If you’re read my blog, you know that Timket is my favorite Ethiopian holiday. It’s just so joyful and celebratory, I can’t help but be swept away.
This year I was lucky enough to go to Gondar, the city with the best Timket celebration in Ethiopia. The city houses 44 tabots (replicas of the Ark of the Covenant) and a number of them make their way down Fasilides’ Bath for the all night vigil and blessing of the newly-filled bath after sunrise. Then Ethiopian men strip down and jump into the holy water, celebrating the baptism of Jesus.
Although it’s typically men who jump in, this year me and several other PCVs decided to go swimming in the holy water as well. It was freezing! I filled up an empty water bottle with holy water for my compound and got out as quickly as I possibly could. Although we were surrounded by men, the bulk of them were really kind, calling us anbesa (lion in Amharic) and asking how it was. I also poured some holy water for older Ethiopians who weren’t going to get down near the water amongst all the young people jostling for a spot.
Eventually I will share all my photos, but for now enjoy this view as the priests were setting up for the service and the sun was just beginning to rise.
It’s hard to grow a garden in Ethiopia. Really hard. Aside from water issues and even the exceedingly poor quality of the soil, the fact that any random animal can wander in and eat your veggies just makes it next to impossible. For instance, my once beautiful container gardens have been absolutely ravaged by the Christmas sheep (the one we slaughtered and ate on Ethiopian Christmas) and now by the chickens, who previously hadn’t touched my veggies are now starving and therefore have picked my lettuce clean.
It’s disheartening, disappointing and makes me question why I even bother.
My boyfriend once told me about a conversation he had before leaving the US and coming to Ethiopia. The man he was speaking to told him that after living here, he would have a whole new understanding of a “fence in” society versus a “fence out” society.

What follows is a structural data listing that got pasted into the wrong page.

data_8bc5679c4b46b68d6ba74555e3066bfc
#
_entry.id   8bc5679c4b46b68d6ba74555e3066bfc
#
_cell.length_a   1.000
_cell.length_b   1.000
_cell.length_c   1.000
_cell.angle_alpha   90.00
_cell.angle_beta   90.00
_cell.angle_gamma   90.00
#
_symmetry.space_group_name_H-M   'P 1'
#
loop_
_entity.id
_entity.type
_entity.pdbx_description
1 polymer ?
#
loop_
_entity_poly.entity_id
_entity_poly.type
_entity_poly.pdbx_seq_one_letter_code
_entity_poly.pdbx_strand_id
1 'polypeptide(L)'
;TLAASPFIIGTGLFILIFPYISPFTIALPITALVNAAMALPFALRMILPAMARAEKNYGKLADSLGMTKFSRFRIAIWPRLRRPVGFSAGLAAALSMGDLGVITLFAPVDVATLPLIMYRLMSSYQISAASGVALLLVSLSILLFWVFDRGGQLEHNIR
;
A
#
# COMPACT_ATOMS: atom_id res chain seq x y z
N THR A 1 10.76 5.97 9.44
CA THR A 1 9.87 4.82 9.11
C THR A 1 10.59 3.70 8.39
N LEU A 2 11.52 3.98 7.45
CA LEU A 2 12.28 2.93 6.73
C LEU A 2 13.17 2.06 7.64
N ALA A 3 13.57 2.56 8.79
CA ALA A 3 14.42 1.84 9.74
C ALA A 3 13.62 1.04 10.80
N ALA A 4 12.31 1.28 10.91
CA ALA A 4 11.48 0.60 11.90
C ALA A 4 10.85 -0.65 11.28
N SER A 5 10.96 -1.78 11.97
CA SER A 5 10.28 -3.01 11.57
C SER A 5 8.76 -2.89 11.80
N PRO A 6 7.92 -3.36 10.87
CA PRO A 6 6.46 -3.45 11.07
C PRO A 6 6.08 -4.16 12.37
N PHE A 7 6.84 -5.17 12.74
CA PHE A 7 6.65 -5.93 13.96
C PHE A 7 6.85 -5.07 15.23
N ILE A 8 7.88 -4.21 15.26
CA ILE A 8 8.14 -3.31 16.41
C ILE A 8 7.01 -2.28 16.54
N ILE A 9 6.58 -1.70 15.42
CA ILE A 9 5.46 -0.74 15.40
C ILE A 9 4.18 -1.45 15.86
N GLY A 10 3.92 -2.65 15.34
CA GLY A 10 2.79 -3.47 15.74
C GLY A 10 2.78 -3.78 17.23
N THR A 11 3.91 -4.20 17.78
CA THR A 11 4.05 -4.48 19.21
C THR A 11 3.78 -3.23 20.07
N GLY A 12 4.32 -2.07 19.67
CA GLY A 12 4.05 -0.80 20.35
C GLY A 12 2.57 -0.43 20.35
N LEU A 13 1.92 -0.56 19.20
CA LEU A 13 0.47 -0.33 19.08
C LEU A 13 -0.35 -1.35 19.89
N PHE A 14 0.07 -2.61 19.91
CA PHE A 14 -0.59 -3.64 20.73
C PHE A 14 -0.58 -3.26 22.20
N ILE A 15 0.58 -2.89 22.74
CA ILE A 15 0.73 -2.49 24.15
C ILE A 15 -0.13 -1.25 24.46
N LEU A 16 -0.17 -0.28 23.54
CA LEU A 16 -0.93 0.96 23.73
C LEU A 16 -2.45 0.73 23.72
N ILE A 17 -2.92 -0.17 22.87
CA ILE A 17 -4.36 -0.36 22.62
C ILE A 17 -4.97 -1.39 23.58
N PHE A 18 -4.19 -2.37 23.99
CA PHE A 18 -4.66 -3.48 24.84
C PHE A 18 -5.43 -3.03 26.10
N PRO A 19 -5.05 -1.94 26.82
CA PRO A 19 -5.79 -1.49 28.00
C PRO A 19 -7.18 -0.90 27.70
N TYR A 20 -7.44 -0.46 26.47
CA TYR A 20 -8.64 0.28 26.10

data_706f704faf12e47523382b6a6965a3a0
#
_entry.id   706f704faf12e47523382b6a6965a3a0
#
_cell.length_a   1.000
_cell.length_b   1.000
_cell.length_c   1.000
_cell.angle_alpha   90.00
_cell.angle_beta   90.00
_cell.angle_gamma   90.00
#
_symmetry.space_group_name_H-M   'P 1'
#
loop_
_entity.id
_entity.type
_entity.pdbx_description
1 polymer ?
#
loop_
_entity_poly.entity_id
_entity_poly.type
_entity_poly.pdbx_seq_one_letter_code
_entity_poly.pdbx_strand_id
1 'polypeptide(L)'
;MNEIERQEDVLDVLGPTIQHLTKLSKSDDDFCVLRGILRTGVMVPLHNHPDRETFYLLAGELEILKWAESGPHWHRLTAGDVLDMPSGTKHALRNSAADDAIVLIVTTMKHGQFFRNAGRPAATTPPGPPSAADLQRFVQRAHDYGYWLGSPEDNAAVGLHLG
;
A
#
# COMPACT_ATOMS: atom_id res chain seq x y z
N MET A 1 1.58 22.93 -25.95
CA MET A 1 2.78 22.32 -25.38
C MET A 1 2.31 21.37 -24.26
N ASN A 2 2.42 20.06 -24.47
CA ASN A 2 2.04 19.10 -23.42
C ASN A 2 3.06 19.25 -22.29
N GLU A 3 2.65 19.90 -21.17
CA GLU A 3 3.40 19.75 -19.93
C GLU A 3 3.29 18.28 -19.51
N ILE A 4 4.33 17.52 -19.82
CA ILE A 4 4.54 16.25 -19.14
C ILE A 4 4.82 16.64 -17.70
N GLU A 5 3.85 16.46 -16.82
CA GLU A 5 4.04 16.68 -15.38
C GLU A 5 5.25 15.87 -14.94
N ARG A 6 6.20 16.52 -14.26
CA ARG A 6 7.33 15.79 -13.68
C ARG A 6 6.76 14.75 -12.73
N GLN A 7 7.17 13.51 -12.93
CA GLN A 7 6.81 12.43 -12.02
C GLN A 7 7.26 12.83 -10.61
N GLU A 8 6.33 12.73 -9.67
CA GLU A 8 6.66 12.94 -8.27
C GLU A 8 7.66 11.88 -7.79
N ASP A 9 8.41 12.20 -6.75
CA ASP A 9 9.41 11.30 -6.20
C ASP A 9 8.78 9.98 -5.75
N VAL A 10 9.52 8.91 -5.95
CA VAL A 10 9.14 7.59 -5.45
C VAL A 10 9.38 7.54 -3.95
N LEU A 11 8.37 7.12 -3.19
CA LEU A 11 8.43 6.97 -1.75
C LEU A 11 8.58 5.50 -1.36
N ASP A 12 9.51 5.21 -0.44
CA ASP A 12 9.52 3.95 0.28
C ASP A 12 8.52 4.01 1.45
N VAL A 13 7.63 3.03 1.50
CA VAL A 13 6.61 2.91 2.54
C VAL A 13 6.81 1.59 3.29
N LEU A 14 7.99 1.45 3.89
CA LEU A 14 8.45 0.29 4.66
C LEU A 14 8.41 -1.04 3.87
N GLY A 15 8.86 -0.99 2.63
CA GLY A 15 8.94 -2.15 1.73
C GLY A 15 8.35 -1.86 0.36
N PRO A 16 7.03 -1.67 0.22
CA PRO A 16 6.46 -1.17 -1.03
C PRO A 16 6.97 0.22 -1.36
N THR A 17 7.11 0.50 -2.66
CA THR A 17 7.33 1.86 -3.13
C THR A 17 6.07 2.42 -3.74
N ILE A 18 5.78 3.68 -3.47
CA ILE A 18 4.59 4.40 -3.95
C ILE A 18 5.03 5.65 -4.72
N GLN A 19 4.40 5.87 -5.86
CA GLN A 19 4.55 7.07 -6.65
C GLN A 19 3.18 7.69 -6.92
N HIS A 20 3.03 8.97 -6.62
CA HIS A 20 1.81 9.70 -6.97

Ethiopia is a “fence out” society meaning if you don’t want something screwing with your crops or garden, you have to put a fence up to keep them out. To put this in perspective, I’ve seen maybe one solid fence in the area around my town. The rest of the time cattle, sheep, goats, chickens and even people often wander into nearby fields or gardens to see what goodies they can find.
The people are the most frustrating. Even if an area is fenced off, they will climb over to grab some of the fresh chickpeas to eat for an afternoon snack, pick peppers off the plant or take whatever they can find.
In Ethiopia, if you hit an animal on the road you have to pay up to 3 times the value of the animal. People actually throw their animals in front of vehicles (as witnessed when my parents were visiting) to get money for it and farmers have no qualms when it comes to getting the maximum amount of money out of the “wealthy” drivers. In other African countries, if you hit an animal you get to keep it, so farmers work extra hard to keep their animals out of the way of motor vehicles less they lose an animal they worked hard to raise.
It seems like all things I take issue here stem from the perception that Ethiopians can take whatever they want from wherever they want. The example that I’ve used before is the director of an organization stealing charity funds to buy himself a motorbike. You can take food, items and money, and no one sees it as a big deal… in fact, it’s their right.
They should have been fenced out otherwise.